The Museum offers talks, classes, film festivals, and other informal learning. Nat Talks, made possible with support from presenting sponsor The Downing Family Foundation and media partner KPBS, feature museum staff and outside experts and authors from around the country speaking on an array of topics, including the latest in scientific research, history, conservation, and the natural world. Reel Science, presented by The Nat and Digital Gym Cinema, takes place Fridays in May (two events will be at The Nat and two events will be hosted at Digital Gym). Enjoy ascience-fiction movie, followed by commentary from a local scientist, who will provide contextualized and corrective feedback about the film’s scientific themes.
Nat Talks and film events take place in the Charmaine and Maurice Kaplan Theater.
Tickets to all events may be purchased online, at the Museum, or by calling 877.946.7797.
If it's our regular, daily schedule of 2D and 3D films you're looking for, please visit our Giant Screen Theater page. Films are included with paid admission.
Join us for a screening of Damnation Alley, presented by The Nat and Digital Gym. Before the film, Dr. Michael Wall, curator of entomology and vice president of science and conservation at The Nat, will provide contextualized and corrective feedback about the scientific themes in the film. Afterwards, he will answer audience questions.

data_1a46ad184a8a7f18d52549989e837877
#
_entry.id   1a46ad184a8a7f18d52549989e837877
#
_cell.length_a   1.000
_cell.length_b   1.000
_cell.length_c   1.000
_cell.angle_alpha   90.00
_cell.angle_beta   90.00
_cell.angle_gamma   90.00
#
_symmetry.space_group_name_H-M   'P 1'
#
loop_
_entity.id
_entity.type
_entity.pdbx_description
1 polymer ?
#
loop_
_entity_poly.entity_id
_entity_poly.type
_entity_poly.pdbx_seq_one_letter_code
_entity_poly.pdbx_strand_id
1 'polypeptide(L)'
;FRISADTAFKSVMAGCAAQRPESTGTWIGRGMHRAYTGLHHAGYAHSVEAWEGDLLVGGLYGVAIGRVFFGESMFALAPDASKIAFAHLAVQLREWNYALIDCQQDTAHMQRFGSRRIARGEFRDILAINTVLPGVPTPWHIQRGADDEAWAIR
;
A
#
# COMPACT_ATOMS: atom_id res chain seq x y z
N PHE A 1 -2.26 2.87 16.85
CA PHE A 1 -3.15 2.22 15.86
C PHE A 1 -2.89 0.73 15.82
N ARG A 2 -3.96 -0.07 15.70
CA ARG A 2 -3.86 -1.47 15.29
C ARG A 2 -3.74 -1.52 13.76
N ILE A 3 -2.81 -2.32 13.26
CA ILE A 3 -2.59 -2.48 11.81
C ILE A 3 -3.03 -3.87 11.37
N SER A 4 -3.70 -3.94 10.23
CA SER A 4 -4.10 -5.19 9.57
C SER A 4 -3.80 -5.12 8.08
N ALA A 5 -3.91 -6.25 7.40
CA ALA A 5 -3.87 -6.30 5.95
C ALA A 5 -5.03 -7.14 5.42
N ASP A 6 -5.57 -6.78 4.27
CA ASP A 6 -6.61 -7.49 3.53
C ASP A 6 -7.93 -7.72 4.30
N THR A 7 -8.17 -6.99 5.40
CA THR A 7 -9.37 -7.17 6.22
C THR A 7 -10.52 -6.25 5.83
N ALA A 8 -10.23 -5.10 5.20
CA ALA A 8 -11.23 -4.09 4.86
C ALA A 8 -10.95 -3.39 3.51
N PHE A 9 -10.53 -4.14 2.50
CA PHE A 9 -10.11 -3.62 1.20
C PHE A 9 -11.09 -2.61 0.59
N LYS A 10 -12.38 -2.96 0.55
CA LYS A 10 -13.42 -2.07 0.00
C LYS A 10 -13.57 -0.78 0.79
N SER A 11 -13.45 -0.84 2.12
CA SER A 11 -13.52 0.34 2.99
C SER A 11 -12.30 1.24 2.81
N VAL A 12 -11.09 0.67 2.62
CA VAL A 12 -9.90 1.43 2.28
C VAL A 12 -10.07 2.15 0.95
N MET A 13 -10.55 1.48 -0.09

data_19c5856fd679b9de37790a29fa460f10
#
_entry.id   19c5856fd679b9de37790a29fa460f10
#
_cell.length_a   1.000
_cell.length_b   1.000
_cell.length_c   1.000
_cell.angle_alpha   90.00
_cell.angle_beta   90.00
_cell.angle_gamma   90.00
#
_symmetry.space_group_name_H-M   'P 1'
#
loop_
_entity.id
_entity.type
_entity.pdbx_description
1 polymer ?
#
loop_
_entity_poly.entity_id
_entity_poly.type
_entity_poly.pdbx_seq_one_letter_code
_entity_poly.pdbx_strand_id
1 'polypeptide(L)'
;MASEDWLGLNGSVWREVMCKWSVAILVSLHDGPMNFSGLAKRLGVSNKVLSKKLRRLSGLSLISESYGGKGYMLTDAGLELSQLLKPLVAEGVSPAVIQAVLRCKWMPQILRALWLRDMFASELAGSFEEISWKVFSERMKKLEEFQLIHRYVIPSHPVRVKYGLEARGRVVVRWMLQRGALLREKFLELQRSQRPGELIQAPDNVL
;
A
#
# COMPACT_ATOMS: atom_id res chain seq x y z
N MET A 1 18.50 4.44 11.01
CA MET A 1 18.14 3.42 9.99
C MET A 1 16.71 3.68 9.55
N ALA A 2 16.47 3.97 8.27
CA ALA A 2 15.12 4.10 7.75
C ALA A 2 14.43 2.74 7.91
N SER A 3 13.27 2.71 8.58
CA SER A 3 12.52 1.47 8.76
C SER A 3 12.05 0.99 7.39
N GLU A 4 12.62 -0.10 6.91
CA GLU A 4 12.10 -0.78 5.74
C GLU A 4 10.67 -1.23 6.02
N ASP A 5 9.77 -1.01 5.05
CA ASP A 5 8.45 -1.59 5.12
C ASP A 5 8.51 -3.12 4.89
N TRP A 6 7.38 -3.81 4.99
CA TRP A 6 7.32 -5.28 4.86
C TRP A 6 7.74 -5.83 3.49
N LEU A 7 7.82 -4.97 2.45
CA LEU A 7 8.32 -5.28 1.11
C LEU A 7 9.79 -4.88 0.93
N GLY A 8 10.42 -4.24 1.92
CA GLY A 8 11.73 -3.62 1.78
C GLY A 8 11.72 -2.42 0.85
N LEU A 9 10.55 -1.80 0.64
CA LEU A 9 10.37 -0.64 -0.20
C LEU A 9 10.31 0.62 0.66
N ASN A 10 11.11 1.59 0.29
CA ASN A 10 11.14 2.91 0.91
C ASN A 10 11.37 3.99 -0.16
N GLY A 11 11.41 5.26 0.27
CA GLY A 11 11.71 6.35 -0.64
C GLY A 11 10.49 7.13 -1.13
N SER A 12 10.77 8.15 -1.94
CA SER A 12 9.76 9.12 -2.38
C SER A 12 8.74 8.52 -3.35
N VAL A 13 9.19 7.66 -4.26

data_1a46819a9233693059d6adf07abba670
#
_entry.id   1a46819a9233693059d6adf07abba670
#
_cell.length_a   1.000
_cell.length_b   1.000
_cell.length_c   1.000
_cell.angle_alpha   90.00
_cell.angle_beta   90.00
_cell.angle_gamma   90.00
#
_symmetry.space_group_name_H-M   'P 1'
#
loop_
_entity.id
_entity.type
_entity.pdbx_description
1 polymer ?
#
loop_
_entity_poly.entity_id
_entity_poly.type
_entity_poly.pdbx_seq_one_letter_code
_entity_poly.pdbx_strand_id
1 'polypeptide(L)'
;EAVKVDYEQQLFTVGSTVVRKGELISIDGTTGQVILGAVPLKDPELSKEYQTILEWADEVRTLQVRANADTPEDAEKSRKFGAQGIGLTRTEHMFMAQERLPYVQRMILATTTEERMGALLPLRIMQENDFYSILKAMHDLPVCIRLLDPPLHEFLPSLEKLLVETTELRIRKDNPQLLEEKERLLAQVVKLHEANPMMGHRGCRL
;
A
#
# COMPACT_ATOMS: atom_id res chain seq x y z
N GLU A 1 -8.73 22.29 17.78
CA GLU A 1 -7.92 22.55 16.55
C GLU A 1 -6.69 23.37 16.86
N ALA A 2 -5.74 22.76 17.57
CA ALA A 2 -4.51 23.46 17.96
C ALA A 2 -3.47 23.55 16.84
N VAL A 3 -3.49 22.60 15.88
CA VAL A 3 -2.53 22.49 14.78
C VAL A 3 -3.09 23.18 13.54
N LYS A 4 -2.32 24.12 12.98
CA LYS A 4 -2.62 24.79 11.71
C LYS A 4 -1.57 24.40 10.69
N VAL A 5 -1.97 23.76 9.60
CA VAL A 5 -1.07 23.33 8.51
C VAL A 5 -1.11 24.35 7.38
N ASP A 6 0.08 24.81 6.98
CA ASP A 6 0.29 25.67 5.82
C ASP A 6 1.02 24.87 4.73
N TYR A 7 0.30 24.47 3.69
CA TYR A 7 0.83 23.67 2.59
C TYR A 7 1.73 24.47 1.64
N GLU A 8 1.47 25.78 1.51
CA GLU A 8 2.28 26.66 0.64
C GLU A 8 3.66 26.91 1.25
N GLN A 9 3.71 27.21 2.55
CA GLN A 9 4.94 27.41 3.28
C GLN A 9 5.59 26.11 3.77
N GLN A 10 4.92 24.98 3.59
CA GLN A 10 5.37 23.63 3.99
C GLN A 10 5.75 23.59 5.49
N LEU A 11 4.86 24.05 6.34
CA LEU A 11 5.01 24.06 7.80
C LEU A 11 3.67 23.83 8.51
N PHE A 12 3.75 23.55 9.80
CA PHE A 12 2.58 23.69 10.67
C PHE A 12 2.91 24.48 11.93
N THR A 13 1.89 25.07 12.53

Damnation Alleyis a 1977 post-apocalyptic film loosely based on the novel of the same name by Roger Zelazny. It features five people who survive the nuclear holocaust and their incredible odyssey through the nightmare world it created. Tickets are $9 for members and $12 for non-members.
Reel Science is an initiative of the COOLIDGE CORNER THEATRE, with major support from the ALFRED P. SLOAN FOUNDTATION.
Note: this screening is hosted at Digital Gym Cinema (2921 El Cajon Blvd, San Diego, CA 92104) and tickets are available through their website.
From the incredible efficiency of the wet dog shake to colonies of ants building rafts out of their own bodies, animals move with astounding grace, speed, and versatility. But how do they do it, and what can we learn from them?
Georgia Tech Mechanical Engineer and Author David Hu will present how animals have adapted and evolved to traverse their environments, taking advantage of physical laws with results that are startling and ingenious. After the talk, David will sign copies of his book, How to Walk on Water and Climb up Walls: Animal Movement and the Robots of the Future. Books are available for purchase at the museum store.
Museum doors open at 5:30 PM and the talk begins at 7 PM. Food, beer, and wine will be available for purchase at the Flying Squirrel Café before the talk.Purchase Tickets